With mobile payments options on the rise, the Federal Trade Commission compiled a report on the state of the mobile commerce and its potential pit falls. One study showed that by 2015, less than two years from today, mobile payments will “achieve widespread mainstream consumer adoption.” With that anticipation, transaction processors and carriers, like Visa, Mastercard, AT&T, Verizon, T-Mobile, Google and Intuit are ramping up for huge growth in this market. We’ve seen the rise of start ups like Square make accepting transactions on the go more main stream, the FTC says there will be plenty more players entering the mobile payment market as usage expands.
One study by the Federal Reserve found that 87 percent of the U.S. owns a mobile phone, with 44 percent of those owning smartphones. Of that number, only 12 percent in the past 12 months have used mobile payments, and most of those transactions took the form of online bill payment. According to the same survey, the slow adoption rate is blamed on security issues.
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The FTC looked at the next mobile payment trend, NFC payments, mobile apps (Amazon, iTunes, Starbucks), online wallets, and mobile carrier billing. While most respondents touted the convenience factors, and businesses hoping for lower processing charges, the FTC expressed concerns about dispute resolution, data security and privacy. The FTC has specific liability regulations on fraudulent credit card charges ($50 if reported within two days, $500 if reported after two days), but those rules do not apply to debit card transactions and reloadable cards (Visa pre-paid cards), meaning your liability is potentially unlimited. Thus, the FTC recommends having mobile payment options tied to a credit card versus any other type of account.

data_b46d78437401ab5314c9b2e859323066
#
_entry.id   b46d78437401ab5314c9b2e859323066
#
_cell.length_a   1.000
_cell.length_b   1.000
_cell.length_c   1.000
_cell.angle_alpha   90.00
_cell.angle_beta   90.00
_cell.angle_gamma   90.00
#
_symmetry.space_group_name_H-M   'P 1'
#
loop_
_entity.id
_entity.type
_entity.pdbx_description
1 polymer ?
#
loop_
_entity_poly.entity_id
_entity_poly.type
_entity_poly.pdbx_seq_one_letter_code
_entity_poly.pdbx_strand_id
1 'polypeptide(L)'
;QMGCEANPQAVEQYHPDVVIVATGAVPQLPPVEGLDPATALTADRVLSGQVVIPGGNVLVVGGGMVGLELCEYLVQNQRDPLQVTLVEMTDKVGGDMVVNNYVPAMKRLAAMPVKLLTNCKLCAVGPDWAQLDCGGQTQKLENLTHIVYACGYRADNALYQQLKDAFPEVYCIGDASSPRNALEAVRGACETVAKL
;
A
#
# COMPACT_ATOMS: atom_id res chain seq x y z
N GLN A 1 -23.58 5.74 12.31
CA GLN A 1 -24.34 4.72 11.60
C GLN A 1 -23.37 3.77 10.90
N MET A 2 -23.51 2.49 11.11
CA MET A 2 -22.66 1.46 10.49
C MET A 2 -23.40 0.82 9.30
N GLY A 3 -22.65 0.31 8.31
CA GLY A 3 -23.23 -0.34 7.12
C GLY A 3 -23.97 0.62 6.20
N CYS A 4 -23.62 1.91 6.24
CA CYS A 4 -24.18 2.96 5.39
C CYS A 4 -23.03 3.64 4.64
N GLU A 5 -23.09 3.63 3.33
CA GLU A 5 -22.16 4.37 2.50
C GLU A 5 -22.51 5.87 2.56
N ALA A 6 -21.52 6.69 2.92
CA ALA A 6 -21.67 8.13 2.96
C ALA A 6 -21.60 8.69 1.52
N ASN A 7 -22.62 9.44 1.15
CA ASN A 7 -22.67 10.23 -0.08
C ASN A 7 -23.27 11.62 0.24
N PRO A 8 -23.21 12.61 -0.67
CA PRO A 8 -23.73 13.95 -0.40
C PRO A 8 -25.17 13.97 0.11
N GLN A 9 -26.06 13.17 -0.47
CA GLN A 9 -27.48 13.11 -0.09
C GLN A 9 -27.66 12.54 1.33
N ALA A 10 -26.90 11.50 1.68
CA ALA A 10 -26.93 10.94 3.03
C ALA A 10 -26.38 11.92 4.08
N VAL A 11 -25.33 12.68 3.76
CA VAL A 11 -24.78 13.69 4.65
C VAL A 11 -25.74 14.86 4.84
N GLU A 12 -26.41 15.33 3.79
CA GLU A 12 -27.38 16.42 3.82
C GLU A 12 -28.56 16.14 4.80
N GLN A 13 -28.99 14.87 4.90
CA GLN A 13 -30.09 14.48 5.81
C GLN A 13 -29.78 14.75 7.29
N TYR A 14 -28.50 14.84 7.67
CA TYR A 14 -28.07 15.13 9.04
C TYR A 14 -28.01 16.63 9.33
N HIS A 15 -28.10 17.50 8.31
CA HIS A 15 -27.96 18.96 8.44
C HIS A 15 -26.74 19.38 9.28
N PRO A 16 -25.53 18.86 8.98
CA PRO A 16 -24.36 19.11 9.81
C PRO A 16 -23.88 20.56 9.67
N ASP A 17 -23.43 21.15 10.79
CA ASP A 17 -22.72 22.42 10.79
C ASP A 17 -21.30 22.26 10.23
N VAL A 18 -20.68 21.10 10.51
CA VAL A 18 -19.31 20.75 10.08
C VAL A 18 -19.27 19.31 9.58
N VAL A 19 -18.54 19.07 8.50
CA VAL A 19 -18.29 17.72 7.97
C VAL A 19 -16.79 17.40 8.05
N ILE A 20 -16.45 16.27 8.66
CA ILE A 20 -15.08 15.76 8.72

The FTC also warns of “cramming” on mobile carrier billing. Cramming began as a practice of third parties placing fraudulent charges on landlines, and is quickly growing on mobile lines. These transaction are not covered by the FTC but rather fall under the regulation of the Federal Communications Commission. To date, no protection, or liability exists when using this payment option. The FTC gives a long list of to-do’s to the FCC on how to protect consumers, which includes a lot more diligence on the part of carriers (today, the responsibility falls entirely on consumers).
Mobile payment growth seems unstoppable, while it seems more convenient, and at this point it appears to be slightly riskier than “traditional” forms of payment. The FTC is working to improve regulation so that we all can pay with convenience and added protection, but until then pay attention to your statements and be even more diligent when it comes to paying with your phone.